With Facebook reportedly close to cutting a deal with the U.S. Federal Trade Commission (FTC) over privacy sins dating back to 2009, the question remains whether the social network's brain trust really gets the privacy issue.

The details--reported by the Wall Street Journal--of Facebook's imminent pact with the FTC describe an agreement that gives the socnet plenty of room to violate its members' privacy in the future. That's because the deal affects a standing target--all the data currently on the system--and not the moving one, which is data added to the network in the future. It is the latter Facebook needs to address if privacy is truly going to be protected on the network.

Under the reported agreement, Facebook would need to obtain your permission before subjecting you to changes in its privacy policy that will "materially" affect how it handles your information. In the case before the FTC -- which the agreement would settle -- Facebook changed its privacy policy in 2009 so that information previously kept private, such as name, picture, city, gender and friends list, was suddenly made public.

The date you joined Facebook will affect the agreement's notification requirement. What Facebook can do with your data will vary depending on what version of its privacy policy was in effect when you joined the network. Not only will that be totally confusing to you and everyone else on the network, but it should create some nightmares for Facebook's administrators, too.

In addition, expressed consent won't be needed for all changes nor will it be needed for new changes. That means if Facebook rolls out a feature like facial recognition or Timelines, which have significant privacy implications, it can do so whether you want to participate in the rollout or not.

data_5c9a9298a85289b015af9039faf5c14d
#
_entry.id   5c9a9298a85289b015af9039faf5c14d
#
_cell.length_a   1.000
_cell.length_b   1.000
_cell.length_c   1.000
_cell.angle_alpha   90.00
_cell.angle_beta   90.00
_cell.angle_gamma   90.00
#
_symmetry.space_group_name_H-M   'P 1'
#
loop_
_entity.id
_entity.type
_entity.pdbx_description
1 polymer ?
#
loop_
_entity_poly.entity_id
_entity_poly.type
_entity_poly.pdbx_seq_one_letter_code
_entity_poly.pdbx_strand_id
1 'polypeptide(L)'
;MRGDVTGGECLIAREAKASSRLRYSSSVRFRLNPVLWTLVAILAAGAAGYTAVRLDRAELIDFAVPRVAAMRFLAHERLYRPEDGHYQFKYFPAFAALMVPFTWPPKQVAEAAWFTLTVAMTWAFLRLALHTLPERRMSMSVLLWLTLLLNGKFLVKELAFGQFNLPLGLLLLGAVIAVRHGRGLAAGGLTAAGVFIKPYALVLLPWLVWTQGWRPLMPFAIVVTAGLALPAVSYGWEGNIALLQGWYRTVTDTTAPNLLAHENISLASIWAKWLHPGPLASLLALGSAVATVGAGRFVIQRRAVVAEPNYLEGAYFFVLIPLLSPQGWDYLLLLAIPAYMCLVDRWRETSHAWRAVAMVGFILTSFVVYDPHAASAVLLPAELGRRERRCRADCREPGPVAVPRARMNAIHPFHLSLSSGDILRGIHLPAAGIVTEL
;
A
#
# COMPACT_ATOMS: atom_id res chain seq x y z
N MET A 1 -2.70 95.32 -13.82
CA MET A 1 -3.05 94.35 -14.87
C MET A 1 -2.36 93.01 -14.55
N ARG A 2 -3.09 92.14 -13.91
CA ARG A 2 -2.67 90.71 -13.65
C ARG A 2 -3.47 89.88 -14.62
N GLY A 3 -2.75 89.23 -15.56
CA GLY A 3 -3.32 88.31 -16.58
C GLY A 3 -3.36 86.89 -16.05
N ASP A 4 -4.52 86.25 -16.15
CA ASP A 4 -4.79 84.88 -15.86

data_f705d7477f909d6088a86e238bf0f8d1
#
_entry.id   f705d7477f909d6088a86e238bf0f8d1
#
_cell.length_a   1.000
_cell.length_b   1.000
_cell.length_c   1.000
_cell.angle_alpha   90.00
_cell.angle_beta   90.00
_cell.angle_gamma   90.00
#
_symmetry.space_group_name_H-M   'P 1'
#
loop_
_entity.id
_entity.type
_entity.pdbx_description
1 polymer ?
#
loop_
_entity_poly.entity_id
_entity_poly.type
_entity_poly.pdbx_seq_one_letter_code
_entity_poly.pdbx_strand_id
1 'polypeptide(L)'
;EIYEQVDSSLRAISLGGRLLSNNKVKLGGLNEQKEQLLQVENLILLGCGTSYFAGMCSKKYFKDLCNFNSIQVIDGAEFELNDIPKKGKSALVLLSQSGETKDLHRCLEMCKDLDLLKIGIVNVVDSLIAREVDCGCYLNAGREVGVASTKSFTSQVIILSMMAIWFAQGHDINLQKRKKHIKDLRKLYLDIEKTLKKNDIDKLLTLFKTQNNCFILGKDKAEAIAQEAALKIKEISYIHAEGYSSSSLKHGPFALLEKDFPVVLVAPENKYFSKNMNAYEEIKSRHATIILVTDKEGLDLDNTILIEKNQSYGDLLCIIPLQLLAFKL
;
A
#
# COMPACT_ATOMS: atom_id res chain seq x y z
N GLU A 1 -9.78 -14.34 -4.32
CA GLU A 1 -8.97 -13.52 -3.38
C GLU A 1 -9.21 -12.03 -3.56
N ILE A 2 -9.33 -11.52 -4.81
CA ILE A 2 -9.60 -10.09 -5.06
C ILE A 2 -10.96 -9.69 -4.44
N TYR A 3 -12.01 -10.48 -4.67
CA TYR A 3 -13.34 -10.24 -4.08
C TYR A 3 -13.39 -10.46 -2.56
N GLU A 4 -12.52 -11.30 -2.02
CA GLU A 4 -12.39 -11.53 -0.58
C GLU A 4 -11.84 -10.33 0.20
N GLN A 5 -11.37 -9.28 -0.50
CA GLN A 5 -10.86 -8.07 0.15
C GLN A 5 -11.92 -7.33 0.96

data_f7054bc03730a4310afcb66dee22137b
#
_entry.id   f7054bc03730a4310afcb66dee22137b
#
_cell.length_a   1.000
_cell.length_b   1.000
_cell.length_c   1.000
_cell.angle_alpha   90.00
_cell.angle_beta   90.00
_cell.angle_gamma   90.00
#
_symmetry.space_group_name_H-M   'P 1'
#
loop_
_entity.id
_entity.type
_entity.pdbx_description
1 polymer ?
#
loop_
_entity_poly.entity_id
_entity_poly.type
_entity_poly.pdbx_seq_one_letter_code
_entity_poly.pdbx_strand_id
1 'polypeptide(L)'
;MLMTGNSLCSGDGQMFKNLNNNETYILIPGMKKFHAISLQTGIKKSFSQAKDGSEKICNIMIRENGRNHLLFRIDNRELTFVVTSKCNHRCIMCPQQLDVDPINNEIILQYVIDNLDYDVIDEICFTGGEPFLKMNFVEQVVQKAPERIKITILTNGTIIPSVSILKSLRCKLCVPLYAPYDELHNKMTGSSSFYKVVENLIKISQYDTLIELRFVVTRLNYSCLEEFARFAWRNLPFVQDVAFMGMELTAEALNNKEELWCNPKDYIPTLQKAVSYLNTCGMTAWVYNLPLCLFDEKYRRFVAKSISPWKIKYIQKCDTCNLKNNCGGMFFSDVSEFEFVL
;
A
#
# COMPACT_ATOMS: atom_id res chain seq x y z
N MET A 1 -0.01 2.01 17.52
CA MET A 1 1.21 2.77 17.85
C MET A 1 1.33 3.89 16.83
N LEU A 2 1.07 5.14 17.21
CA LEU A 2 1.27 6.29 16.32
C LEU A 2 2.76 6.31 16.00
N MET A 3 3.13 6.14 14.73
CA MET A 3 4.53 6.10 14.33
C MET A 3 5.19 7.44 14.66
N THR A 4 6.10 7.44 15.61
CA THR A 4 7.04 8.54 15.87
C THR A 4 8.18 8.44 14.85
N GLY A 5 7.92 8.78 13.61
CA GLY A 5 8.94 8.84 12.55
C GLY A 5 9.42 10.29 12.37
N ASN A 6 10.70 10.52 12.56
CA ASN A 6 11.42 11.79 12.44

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Nov 29 10:40

Facebook Settles FTC Privacy Complaints

Facebook has agreed to settle U.S. Federal Trade Commission charges that it deceived consumers "on numerous occasions" by telling them they could keep their personal information private, then repeatedly sharing that information, the agency said Tuesday.

The FTC found a "number of instances" when Facebook made privacy promises it did not keep, the agency said in a press release. The FTC charged Facebook with unfair and deceptive business practices in an eight-count complaint made public Tuesday.

"Facebook is obligated to keep the promises about privacy that it makes to its hundreds of millions of users," said Jon Leibowitz, the FTC's chairman. "Facebook's innovation does not have to come at the expense of consumer privacy. The FTC action will ensure it will not."

Under the proposed settlement, Facebook is barred from making further deceptive claims about privacy, and it is required that the company get consumers' approval before it changes the way it shares their data. The proposed settlement also requires Facebook to obtain periodic assessments of its privacy practices by independent auditors over the next 20 years, the FTC said.

The settlement has no fines, because the FTC does not have fining authority for violations of the FTC Act, Leibowitz said. Facebook would be subject to fines of US$16,000 per violation per day, however, for violating the settlement, he said.